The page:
Checkpoint Inhibitors Show Promise in Patients with Mesothelioma
Chicago, IL—Immunotherapy holds promise as second-line or third-line treatment of patients with malignant pleural mesothelioma, a rare cancer with increasing incidence. Early findings from the ongoing, phase 2 MAPS-2 clinical trial showed that immunotherapy slowed the growth of malignant pleural mesothelioma after relapse, reported lead investigator Arnaud Scherpereel, MD, PhD, Head, Pulmonary and Thoracic Oncology Department, University Hospital of Lille, France, at the 2017 ASCO annual meeting. MAPS-2 is the largest clinical trial to date of immune checkpoint inhibitor therapy in patients with malignant pleural mesothelioma.
At 12 weeks, progression-free survival (PFS) was reported in 44% of patients who received nivolumab (Opdivo) alone and in 50% of patients who received nivolumab plus ipilimumab (Yervoy). The median overall survival (OS) was 10.4 months with single-agent nivolumab, and the OS had not yet been reached for nivolumab plus ipilimumab.
Malignant pleural mesothelioma is an aggressive and a relatively uncommon type of cancer associated with asbestos exposure, which currently has no effective treatment options, explained lead investigator Dr Scherpereel. With available treatments, the disease relapses in all patients, and the median life expectancy is 13 to 15 months.
“Our findings suggest that immunotherapy may provide new hope to patients with relapsed mesothelioma. This randomized, phase 2 trial may be enough to support the use of immune checkpoint inhibitors in this setting, but it is too early to conclude whether nivolumab or the combination of nivolumab plus ipilimumab is better,” stated Dr Scherpereel.
MAPS-2 Clinical Trial
The MAPS-2 clinical trial enrolled 125 patients with unresectable malignant pleural mesothelioma that progressed after a maximum of 1 or 2 previous lines of chemotherapy. Patients were randomized in a 1:1 ratio to receive nivolumab or nivolumab plus ipilimumab until disease progression or until unacceptable toxicity for a maximum of 2 years.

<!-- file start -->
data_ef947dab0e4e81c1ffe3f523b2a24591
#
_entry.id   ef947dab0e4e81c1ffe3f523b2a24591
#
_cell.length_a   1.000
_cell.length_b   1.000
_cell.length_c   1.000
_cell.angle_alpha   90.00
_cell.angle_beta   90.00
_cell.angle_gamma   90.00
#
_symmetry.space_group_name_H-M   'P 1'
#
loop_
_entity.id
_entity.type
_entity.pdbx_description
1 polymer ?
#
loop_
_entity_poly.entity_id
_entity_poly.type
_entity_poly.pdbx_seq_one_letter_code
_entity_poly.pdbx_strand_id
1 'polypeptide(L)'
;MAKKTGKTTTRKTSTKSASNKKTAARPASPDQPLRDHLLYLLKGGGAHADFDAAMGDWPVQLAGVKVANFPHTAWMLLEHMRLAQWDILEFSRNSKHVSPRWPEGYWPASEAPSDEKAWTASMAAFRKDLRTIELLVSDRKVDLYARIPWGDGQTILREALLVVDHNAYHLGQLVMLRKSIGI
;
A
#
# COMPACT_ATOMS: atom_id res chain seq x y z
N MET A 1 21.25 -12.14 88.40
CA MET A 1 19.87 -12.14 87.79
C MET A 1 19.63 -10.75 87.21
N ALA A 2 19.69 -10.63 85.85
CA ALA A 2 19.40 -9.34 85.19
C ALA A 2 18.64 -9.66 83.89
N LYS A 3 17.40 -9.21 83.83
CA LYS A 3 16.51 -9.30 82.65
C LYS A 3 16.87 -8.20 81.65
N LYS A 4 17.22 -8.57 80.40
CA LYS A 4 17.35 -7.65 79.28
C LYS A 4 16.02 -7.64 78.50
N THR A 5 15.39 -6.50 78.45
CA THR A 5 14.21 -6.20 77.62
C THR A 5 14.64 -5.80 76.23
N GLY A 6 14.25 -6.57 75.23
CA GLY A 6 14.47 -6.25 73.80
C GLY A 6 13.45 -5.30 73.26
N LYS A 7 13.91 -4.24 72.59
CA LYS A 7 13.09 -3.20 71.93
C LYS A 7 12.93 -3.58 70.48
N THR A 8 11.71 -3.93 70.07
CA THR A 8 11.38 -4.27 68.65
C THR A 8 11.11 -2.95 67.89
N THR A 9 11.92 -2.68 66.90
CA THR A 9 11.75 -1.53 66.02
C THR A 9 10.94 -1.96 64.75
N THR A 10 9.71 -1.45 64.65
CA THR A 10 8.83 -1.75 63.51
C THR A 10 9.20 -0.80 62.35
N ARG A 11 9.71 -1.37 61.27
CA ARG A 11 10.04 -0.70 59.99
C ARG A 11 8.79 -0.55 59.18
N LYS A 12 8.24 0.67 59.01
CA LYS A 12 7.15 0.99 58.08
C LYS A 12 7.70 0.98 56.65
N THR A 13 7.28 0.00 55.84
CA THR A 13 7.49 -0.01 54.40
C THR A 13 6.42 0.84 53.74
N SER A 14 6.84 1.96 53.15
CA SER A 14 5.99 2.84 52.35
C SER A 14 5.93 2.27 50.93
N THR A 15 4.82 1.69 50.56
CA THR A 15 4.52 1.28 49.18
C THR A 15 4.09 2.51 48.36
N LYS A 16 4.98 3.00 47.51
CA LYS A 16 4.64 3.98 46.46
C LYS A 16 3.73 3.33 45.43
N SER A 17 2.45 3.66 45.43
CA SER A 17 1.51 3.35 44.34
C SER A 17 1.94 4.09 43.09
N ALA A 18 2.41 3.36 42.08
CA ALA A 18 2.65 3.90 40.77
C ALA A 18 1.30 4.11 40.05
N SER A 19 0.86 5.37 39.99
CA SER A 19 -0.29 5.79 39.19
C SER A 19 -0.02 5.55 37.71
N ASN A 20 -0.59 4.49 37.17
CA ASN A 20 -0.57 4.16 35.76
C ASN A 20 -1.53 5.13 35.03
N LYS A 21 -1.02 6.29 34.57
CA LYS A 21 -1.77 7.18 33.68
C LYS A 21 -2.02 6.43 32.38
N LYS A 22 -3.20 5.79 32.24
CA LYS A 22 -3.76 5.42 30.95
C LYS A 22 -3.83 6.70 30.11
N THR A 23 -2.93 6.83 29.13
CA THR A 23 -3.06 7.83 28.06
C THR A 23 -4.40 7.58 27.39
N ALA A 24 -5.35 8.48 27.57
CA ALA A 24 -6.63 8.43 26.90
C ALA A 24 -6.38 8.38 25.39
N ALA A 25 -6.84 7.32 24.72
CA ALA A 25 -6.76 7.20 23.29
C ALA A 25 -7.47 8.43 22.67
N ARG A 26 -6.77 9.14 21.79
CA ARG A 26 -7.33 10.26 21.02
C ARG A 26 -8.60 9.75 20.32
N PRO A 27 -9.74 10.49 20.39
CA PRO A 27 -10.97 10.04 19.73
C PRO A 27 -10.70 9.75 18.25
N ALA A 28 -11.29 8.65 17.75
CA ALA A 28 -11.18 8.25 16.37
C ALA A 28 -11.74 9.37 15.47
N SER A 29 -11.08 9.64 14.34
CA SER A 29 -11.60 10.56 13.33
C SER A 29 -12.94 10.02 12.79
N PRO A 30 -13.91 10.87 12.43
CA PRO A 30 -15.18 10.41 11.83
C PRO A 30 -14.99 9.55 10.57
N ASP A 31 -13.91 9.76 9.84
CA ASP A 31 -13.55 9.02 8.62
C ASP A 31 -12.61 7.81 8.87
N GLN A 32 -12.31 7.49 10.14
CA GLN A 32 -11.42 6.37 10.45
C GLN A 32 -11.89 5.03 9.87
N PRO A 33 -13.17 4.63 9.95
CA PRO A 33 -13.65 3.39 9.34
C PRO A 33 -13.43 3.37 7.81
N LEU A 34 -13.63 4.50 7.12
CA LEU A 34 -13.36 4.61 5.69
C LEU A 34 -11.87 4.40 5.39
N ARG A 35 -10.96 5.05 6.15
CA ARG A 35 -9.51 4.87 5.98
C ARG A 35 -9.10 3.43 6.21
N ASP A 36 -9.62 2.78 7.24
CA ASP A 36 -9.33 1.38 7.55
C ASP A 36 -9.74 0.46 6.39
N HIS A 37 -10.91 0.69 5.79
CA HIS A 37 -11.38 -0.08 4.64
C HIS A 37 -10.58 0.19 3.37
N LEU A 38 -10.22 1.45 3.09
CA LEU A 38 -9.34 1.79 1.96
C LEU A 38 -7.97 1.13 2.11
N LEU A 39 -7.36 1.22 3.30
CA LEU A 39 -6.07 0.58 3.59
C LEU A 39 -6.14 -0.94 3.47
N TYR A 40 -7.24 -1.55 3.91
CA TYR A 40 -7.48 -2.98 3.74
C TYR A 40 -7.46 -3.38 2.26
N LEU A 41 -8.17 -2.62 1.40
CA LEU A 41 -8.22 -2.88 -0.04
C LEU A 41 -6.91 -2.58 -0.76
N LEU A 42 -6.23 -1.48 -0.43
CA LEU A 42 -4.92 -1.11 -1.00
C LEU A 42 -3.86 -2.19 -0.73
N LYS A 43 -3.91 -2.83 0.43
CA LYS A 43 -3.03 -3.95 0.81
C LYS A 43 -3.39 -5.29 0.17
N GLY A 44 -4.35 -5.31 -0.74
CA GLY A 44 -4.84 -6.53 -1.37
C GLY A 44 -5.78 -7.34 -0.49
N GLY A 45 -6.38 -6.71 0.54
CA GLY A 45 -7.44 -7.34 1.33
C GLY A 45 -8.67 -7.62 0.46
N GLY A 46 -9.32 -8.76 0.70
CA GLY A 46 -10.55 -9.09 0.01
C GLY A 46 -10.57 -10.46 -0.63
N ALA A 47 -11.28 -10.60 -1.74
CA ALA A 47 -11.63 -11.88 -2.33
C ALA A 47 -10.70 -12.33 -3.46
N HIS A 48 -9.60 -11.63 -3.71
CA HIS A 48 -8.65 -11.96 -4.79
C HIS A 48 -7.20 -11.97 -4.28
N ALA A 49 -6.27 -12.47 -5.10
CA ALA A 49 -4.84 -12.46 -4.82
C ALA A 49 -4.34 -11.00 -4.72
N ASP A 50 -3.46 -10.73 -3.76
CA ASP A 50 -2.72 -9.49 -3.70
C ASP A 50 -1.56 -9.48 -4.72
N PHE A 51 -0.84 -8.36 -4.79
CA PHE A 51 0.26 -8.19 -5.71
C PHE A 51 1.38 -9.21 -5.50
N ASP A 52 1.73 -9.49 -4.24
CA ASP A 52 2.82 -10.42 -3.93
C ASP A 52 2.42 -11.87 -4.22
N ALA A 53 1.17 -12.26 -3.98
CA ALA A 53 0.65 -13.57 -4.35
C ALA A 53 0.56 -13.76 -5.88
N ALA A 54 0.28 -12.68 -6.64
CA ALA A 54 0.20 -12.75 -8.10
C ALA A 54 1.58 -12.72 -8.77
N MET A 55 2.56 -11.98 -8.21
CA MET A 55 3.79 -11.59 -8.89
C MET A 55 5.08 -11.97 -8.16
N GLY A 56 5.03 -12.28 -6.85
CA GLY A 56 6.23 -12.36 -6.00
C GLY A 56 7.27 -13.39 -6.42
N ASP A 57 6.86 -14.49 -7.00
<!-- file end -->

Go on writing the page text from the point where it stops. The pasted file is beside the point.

The majority of the patients were male, aged approximately 70 years, and had a good performance status.
The primary end point was the disease control rate. In the first 108 evaluable patients, the disease control rate was 44% in the nivolumab arm versus 50% in the nivolumab plus ipilimumab arm. The objective response rate, according to the Response Evaluation Criteria in Solid Tumors was 18% in the nivolumab monotherapy arm compared with 26% in the combination therapy arm.
“As of the data cutoff on March 31, 2017, preliminary progression-free survival was promising,” said Dr Scherpereel. The median PFS was 4 months with nivolumab monotherapy versus 5.6 months with nivolumab plus ipilimumab. The median OS was 10.4 months with nivolumab monotherapy and was not yet reached with nivolumab plus ipilimumab.
“Disease control rate at 12 weeks was meaningfully increased in both arms. Moreover, patients from both arms of the study seem to have prolonged median overall survival than all previous reports in this setting,” he emphasized.
Adverse events were manageable, the majority of which were mild. The most common adverse events were thyroid problems, colon inflammation, and skin rash. Severe adverse events were more common in the combination arm (18%) compared with the nivolumab monotherapy arm (10%).
Mature survival data, biomarker data, and subgroup analysis of the MAPS-2 clinical trial will be presented 1 year after the last patient was accrued.
Several clinical trials of nivolumab and other checkpoint inhibitors for first-line, second-line, or third-line treatment of malignant pleural mesothelioma are underway.
“Mesothelioma cells build a protective tumor microenvironment to shield themselves against the immune system’s attack and even act against antitumor immune response. Therefore, therapies that shift the tumor microenvironment from a state of immune suppression to one of immune activation may hold promise in MPM [malignant pleural mesothelioma],” explained Dr Scherpereel.